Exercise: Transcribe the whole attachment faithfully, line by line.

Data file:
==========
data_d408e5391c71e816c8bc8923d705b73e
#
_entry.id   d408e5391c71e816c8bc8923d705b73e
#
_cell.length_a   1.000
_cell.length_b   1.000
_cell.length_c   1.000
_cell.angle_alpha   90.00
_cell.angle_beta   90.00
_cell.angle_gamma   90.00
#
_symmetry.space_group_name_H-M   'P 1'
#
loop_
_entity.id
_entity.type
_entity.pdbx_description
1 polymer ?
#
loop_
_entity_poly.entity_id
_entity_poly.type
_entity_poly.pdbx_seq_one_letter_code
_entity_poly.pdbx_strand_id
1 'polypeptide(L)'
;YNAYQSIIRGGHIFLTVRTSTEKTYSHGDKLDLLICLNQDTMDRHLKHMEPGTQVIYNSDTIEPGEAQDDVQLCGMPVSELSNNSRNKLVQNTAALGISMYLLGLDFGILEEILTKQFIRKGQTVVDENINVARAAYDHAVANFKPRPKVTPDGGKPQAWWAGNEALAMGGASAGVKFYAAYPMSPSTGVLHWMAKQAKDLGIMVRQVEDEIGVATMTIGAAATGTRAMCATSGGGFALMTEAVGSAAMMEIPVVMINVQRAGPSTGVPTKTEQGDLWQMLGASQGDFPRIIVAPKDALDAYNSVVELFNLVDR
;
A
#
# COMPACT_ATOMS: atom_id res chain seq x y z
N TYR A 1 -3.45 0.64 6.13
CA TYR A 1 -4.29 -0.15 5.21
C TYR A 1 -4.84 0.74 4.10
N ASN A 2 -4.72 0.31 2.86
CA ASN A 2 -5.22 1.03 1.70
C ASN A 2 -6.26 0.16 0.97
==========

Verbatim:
data_d408e5391c71e816c8bc8923d705b73e
#
_entry.id   d408e5391c71e816c8bc8923d705b73e
#
_cell.length_a   1.000
_cell.length_b   1.000
_cell.length_c   1.000
_cell.angle_alpha   90.00
_cell.angle_beta   90.00
_cell.angle_gamma   90.00
#
_symmetry.space_group_name_H-M   'P 1'
#
loop_
_entity.id
_entity.type
_entity.pdbx_description
1 polymer ?
#
loop_
_entity_poly.entity_id
_entity_poly.type
_entity_poly.pdbx_seq_one_letter_code
_entity_poly.pdbx_strand_id
1 'polypeptide(L)'
;YNAYQSIIRGGHIFLTVRTSTEKTYSHGDKLDLLICLNQDTMDRHLKHMEPGTQVIYNSDTIEPGEAQDDVQLCGMPVSELSNNSRNKLVQNTAALGISMYLLGLDFGILEEILTKQFIRKGQTVVDENINVARAAYDHAVANFKPRPKVTPDGGKPQAWWAGNEALAMGGASAGVKFYAAYPMSPSTGVLHWMAKQAKDLGIMVRQVEDEIGVATMTIGAAATGTRAMCATSGGGFALMTEAVGSAAMMEIPVVMINVQRAGPSTGVPTKTEQGDLWQMLGASQGDFPRIIVAPKDALDAYNSVVELFNLVDR
;
A
#
# COMPACT_ATOMS: atom_id res chain seq x y z
N TYR A 1 -3.45 0.64 6.13
CA TYR A 1 -4.29 -0.15 5.21
C TYR A 1 -4.84 0.74 4.10
N ASN A 2 -4.72 0.31 2.86
CA ASN A 2 -5.22 1.03 1.70
C ASN A 2 -6.26 0.16 0.97